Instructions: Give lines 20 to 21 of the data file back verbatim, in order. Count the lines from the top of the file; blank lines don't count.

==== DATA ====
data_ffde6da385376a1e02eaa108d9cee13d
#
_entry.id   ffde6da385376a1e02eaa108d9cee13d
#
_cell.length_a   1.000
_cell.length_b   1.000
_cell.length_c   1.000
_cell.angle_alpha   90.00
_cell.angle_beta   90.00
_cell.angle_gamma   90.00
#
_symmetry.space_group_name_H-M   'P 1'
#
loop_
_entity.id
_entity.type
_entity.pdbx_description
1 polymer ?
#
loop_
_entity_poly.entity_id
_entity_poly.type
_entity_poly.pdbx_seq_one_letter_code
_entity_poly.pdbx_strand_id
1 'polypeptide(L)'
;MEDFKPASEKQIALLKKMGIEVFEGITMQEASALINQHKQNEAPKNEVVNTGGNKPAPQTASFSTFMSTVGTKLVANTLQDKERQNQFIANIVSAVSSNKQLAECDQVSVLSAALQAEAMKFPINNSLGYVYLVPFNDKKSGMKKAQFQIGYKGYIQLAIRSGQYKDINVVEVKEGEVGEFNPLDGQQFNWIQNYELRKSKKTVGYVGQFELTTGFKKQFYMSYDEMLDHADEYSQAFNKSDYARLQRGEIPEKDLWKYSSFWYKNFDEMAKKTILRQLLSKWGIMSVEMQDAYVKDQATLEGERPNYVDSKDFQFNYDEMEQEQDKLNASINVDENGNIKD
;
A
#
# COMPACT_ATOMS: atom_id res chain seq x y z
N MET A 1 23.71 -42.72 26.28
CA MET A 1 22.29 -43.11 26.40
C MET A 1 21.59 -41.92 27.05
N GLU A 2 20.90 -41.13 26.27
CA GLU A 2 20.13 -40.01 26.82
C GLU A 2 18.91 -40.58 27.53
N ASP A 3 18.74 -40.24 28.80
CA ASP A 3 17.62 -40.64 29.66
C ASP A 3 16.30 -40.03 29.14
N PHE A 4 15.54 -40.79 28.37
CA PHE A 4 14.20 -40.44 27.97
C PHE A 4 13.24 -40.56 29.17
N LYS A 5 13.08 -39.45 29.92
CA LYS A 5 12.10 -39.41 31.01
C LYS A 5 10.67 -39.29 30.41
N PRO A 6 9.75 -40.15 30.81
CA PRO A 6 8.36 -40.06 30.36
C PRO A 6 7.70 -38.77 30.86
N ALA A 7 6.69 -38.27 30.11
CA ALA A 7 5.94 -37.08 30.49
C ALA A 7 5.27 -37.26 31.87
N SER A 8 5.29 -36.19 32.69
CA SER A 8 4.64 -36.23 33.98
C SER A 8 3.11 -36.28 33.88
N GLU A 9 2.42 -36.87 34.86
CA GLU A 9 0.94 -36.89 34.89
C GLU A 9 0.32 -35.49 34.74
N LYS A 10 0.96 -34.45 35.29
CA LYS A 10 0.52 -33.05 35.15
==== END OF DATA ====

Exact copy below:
loop_
_entity_poly.entity_id